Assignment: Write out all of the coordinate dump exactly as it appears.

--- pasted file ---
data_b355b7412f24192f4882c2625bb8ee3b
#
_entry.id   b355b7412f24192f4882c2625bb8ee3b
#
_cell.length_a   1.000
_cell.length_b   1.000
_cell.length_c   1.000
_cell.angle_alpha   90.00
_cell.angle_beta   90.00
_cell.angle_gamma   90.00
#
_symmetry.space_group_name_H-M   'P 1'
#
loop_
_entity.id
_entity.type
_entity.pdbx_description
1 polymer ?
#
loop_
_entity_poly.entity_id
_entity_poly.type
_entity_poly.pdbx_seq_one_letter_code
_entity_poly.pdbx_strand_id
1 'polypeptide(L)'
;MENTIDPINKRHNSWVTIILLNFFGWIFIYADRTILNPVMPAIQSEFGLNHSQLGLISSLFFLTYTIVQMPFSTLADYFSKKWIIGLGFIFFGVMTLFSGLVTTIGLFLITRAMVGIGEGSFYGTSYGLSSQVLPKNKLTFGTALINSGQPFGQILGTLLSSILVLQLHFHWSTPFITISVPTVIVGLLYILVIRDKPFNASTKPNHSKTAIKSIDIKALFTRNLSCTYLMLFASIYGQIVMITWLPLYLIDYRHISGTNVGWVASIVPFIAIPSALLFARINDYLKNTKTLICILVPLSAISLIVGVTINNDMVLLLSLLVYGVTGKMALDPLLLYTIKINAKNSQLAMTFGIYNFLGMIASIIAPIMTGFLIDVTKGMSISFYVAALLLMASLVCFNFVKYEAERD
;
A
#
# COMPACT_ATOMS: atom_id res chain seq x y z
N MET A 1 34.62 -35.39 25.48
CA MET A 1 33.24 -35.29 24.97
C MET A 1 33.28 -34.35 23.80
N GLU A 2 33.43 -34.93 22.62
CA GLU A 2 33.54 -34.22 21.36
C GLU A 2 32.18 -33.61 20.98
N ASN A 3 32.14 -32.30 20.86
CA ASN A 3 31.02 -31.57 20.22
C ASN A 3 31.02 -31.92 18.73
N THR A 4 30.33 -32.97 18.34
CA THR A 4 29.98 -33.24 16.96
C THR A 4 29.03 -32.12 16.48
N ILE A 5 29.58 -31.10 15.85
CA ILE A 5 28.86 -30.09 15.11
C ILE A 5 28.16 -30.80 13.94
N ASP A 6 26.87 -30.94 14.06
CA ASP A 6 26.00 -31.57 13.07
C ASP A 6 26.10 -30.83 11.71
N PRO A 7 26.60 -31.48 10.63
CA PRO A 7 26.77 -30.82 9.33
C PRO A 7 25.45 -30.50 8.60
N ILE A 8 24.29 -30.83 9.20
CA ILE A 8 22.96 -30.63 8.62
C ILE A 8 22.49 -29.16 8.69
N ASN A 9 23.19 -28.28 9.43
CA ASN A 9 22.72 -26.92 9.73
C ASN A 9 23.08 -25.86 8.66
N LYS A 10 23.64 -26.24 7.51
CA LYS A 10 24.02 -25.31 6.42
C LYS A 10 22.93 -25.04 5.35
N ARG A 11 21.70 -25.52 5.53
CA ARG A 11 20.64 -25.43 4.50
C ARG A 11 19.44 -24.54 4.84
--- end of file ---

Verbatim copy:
data_b355b7412f24192f4882c2625bb8ee3b
#
_entry.id   b355b7412f24192f4882c2625bb8ee3b
#
_cell.length_a   1.000
_cell.length_b   1.000
_cell.length_c   1.000
_cell.angle_alpha   90.00
_cell.angle_beta   90.00
_cell.angle_gamma   90.00
#
_symmetry.space_group_name_H-M   'P 1'
#
loop_
_entity.id
_entity.type
_entity.pdbx_description
1 polymer ?
#
loop_
_entity_poly.entity_id
_entity_poly.type
_entity_poly.pdbx_seq_one_letter_code
_entity_poly.pdbx_strand_id
1 'polypeptide(L)'
;MENTIDPINKRHNSWVTIILLNFFGWIFIYADRTILNPVMPAIQSEFGLNHSQLGLISSLFFLTYTIVQMPFSTLADYFSKKWIIGLGFIFFGVMTLFSGLVTTIGLFLITRAMVGIGEGSFYGTSYGLSSQVLPKNKLTFGTALINSGQPFGQILGTLLSSILVLQLHFHWSTPFITISVPTVIVGLLYILVIRDKPFNASTKPNHSKTAIKSIDIKALFTRNLSCTYLMLFASIYGQIVMITWLPLYLIDYRHISGTNVGWVASIVPFIAIPSALLFARINDYLKNTKTLICILVPLSAISLIVGVTINNDMVLLLSLLVYGVTGKMALDPLLLYTIKINAKNSQLAMTFGIYNFLGMIASIIAPIMTGFLIDVTKGMSISFYVAALLLMASLVCFNFVKYEAERD
;
A
#
# COMPACT_ATOMS: atom_id res chain seq x y z
N MET A 1 34.62 -35.39 25.48
CA MET A 1 33.24 -35.29 24.97
C MET A 1 33.28 -34.35 23.80
N GLU A 2 33.43 -34.93 22.62
CA GLU A 2 33.54 -34.22 21.36
C GLU A 2 32.18 -33.61 20.98
N ASN A 3 32.14 -32.30 20.86
CA ASN A 3 31.02 -31.57 20.22
C ASN A 3 31.02 -31.92 18.73
N THR A 4 30.33 -32.97 18.34
CA THR A 4 29.98 -33.24 16.96
C THR A 4 29.03 -32.12 16.48
N ILE A 5 29.58 -31.10 15.85
CA ILE A 5 28.86 -30.09 15.11
C ILE A 5 28.16 -30.80 13.94
N ASP A 6 26.87 -30.94 14.06
CA ASP A 6 26.00 -31.57 13.07
C ASP A 6 26.10 -30.83 11.71
N PRO A 7 26.60 -31.48 10.63
CA PRO A 7 26.77 -30.82 9.33
C PRO A 7 25.45 -30.50 8.60
N ILE A 8 24.29 -30.83 9.20
CA ILE A 8 22.96 -30.63 8.62
C ILE A 8 22.49 -29.16 8.69
N ASN A 9 23.19 -28.28 9.43
CA ASN A 9 22.72 -26.92 9.73
C ASN A 9 23.08 -25.86 8.66
N LYS A 10 23.64 -26.24 7.51
CA LYS A 10 24.02 -25.31 6.42
C LYS A 10 22.93 -25.04 5.35
N ARG A 11 21.70 -25.52 5.53
CA ARG A 11 20.64 -25.43 4.50
C ARG A 11 19.44 -24.54 4.84